LOWER MAKEFIELD, PA – The Delaware River Joint Toll Bridge Commission today announced that its recently completed 1799 House trailhead will be opened for the public’s use starting on Monday, Nov. 25.

The field-stone structure – property records show it dates from the year 1799 – has men’s and women’s lavatories, access ramps compliant with the Americans with Disabilities Act (ADA), and an open lobby with the building’s original stone fireplace and wooden mantel.  A bicycle rack and benches are outside the building.

The new facility’s primary users are expected to be walkers, runners, bicyclists, and other recreationists using the nearby Delaware Canal towpath or the walkway that is expected to become accessible next summer on the upstream side of the new Scudder Falls Toll Bridge.  When fully completed, the bridge’s walkway facility will link Pennsylvania’s Delaware Canal towpath with the Delaware & Raritan Canal’s towpath in New Jersey.

The Commission acquired the 1799 House from private owners in late 2016, one in a series of land purchases made in the lead up to the current 4-1/2-year long Scudder Falls Bridge Replacement Project.  The former residence, however, was renovated under an entirely separate project: the construction of a new office building for Commission staff on nearby adjoining 10-acre parcel bordered by the canal, I-295, Taylorsville Road and Woodside Road.  The Commission’s new office building opened in September.  A previously established park-and-ride lot on that parcel also was resized and rehabilitated under the Commission’s office building project.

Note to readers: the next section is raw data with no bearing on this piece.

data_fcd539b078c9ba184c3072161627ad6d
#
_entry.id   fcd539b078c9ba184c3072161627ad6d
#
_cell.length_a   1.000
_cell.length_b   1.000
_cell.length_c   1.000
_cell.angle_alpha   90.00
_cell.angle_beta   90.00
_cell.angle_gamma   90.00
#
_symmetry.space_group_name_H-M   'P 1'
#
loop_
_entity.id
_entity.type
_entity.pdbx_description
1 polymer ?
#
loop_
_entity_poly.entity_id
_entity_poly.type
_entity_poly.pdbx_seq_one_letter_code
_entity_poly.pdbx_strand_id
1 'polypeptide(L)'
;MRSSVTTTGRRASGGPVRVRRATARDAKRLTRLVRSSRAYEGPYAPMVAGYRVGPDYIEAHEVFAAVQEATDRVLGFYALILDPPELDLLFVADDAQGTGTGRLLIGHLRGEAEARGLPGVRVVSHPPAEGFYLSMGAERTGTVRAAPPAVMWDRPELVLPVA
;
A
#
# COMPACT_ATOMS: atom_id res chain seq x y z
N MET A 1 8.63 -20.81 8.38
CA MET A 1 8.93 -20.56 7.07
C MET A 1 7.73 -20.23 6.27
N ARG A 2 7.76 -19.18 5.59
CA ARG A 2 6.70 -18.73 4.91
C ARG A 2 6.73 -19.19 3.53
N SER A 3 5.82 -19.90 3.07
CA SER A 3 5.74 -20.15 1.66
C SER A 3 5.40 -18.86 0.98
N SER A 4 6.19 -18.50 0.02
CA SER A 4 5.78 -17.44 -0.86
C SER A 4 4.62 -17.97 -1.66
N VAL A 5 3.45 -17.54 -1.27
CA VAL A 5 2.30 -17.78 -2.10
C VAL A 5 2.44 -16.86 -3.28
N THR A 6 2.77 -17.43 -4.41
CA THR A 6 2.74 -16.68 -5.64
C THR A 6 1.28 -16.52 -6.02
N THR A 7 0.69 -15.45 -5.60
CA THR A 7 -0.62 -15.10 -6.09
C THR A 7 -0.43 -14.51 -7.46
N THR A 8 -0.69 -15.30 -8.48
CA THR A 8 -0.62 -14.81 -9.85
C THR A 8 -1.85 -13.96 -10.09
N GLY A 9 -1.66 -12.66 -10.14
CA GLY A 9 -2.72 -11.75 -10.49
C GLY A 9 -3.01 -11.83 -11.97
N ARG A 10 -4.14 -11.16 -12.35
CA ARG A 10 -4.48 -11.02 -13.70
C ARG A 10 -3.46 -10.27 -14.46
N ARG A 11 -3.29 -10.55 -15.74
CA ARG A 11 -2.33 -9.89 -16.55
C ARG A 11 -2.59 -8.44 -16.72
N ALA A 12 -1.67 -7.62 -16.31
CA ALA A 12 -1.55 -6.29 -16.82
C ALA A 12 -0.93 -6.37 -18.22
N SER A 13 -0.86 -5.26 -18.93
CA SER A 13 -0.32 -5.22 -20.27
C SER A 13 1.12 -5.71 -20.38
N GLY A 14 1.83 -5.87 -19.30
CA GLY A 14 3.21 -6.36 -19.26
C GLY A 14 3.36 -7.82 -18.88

The adaptive reuse of the 1799 House – its prior address was 1167 Woodside Road – began during summer 2018.    The stone exterior was restored, structural members were replaced, a new metal roof was installed, and the foundation was repaired.  The building now has new flooring and new windows.  The original internal rafters were exposed above the open lobby.  Other improvements include upgraded interior and exterior lighting, and new electrical, plumbing and heating/ventilation/air-conditioning service.

The new facility is expected to be open dawn to dusk on a daily basis, just like the nearby canal towpath.  The Commission intends to operate and maintain the restroom facility in perpetuity.

About The Commission

The Delaware River Joint Toll Bridge Commission was formed by the Commonwealth of Pennsylvania and the State of New Jersey in 1934. It operates eight toll bridges and 12 toll-supported bridges, two of which are pedestrian-only spans.  (Note:  The first completed span of the new Scudder Falls (I-295) Toll Bridge opened to traffic during overnight hours on July 9, 2019.) The Commission is a self-supporting public-service agency that receives neither federal nor state tax dollars to finance its projects or operations. Funding for the operations, maintenance and upkeep of its bridges and related transportation facilities is solely derived from revenues collected at its toll bridges. The Commission’s jurisdiction extends along the Delaware River from the Philadelphia-Bucks County line north to the New Jersey/New York border. The bridges carried more than 139.2 million cars and trucks in 2018. For more information about the Commission and its various initiatives to deliver safer and more convenient bridge travel for its customers, please see: www.drjtbc.org.

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